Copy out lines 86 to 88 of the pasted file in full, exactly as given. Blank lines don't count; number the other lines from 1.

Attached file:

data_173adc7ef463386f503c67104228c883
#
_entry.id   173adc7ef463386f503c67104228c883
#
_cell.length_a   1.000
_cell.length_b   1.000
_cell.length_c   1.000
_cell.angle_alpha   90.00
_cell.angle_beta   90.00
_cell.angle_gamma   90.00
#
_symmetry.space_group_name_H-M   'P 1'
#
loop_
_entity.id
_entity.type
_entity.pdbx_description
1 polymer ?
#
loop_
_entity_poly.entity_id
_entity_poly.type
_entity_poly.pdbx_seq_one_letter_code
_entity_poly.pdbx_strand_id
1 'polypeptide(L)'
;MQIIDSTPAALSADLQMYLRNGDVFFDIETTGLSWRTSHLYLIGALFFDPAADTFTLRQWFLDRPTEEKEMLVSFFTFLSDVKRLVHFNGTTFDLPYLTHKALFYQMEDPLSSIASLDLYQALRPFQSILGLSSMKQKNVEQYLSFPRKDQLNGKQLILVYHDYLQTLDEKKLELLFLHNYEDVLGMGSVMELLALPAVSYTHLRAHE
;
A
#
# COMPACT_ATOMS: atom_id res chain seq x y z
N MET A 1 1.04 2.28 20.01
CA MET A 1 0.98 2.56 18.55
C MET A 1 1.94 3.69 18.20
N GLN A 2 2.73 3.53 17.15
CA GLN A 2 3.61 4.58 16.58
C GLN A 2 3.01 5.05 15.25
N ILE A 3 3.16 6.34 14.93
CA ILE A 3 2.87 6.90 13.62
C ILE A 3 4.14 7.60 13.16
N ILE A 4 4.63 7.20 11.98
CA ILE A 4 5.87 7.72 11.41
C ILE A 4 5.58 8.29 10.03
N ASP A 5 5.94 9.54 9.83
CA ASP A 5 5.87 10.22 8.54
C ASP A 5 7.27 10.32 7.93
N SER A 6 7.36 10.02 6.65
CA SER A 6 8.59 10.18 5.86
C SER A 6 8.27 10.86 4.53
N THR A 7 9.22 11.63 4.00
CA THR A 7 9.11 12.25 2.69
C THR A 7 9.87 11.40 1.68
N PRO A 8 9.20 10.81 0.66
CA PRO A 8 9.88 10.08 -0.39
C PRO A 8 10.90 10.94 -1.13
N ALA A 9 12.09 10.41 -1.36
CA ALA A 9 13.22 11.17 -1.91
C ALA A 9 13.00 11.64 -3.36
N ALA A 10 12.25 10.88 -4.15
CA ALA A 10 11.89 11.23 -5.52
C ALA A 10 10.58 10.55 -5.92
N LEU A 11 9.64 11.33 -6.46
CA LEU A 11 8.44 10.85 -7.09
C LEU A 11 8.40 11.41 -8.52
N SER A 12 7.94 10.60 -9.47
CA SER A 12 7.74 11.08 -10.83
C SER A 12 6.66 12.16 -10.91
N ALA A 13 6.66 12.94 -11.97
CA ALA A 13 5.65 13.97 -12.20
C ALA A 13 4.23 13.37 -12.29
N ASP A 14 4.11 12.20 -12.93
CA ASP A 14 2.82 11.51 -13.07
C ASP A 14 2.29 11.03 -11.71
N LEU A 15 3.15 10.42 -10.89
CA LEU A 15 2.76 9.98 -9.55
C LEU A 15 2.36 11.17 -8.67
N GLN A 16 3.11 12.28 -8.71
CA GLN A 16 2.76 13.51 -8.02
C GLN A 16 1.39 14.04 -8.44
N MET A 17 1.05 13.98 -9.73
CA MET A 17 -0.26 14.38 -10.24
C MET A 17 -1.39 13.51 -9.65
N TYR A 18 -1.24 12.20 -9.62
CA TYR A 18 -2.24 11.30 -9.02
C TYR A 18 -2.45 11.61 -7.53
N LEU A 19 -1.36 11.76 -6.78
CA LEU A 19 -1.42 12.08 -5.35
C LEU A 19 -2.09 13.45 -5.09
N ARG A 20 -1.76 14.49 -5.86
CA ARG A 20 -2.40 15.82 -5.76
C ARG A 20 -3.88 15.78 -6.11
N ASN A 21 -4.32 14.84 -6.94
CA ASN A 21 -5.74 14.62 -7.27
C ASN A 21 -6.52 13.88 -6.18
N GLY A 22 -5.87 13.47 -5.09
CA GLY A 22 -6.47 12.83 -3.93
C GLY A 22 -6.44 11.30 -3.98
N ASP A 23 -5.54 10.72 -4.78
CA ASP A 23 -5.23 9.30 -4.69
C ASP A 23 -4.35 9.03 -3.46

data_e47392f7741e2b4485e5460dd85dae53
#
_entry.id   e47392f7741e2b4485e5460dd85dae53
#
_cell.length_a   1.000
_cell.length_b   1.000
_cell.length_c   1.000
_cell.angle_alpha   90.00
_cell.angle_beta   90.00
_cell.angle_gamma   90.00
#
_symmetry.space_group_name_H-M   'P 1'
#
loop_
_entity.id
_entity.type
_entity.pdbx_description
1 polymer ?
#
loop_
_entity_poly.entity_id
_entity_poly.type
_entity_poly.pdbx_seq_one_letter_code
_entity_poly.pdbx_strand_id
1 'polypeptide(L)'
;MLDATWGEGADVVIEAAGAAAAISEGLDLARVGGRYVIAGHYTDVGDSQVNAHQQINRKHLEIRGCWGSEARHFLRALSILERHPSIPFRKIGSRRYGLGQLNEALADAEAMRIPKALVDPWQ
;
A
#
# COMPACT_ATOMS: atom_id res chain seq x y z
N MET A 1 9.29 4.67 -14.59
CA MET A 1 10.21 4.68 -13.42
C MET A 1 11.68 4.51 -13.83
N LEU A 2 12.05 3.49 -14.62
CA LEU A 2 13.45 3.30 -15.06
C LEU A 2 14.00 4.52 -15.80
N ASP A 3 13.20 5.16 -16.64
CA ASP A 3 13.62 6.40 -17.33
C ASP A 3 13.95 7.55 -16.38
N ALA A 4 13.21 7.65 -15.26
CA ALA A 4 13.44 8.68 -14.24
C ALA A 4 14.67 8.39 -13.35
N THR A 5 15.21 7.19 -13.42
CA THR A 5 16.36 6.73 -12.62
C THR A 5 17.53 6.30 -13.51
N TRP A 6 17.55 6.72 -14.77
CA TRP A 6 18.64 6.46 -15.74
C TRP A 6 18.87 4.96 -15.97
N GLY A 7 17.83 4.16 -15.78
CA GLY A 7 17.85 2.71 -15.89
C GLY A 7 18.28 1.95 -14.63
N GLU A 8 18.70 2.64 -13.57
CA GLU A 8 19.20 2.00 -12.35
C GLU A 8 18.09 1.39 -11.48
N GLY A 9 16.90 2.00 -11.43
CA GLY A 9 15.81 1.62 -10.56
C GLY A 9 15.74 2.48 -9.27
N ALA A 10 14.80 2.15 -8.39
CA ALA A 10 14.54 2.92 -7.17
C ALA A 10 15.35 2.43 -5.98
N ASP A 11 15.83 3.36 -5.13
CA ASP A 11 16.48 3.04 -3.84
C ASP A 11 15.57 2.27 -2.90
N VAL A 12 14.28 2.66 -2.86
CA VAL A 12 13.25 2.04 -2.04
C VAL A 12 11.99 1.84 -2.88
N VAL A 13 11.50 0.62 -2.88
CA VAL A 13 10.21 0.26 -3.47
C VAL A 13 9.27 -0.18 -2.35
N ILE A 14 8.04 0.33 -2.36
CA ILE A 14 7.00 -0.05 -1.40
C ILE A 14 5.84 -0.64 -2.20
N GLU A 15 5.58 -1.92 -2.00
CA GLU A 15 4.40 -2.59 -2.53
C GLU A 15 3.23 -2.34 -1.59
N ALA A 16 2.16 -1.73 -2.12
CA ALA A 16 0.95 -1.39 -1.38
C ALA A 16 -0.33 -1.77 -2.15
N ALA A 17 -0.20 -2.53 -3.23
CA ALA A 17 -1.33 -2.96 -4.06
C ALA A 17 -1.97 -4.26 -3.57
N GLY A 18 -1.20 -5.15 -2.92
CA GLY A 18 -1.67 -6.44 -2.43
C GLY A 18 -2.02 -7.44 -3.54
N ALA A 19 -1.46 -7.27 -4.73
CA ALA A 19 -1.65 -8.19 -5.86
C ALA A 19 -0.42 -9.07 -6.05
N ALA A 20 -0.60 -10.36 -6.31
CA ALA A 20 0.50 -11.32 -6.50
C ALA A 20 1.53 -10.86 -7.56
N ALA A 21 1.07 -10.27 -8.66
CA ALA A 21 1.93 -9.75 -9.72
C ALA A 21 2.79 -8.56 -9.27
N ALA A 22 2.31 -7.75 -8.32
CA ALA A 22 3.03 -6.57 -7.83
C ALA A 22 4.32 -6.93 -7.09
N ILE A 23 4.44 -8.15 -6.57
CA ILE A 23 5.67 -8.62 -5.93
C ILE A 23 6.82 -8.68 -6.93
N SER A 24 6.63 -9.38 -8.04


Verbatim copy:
CA LEU A 19 -1.42 12.08 -5.35
C LEU A 19 -2.09 13.45 -5.09
N ARG A 20 -1.76 14.49 -5.86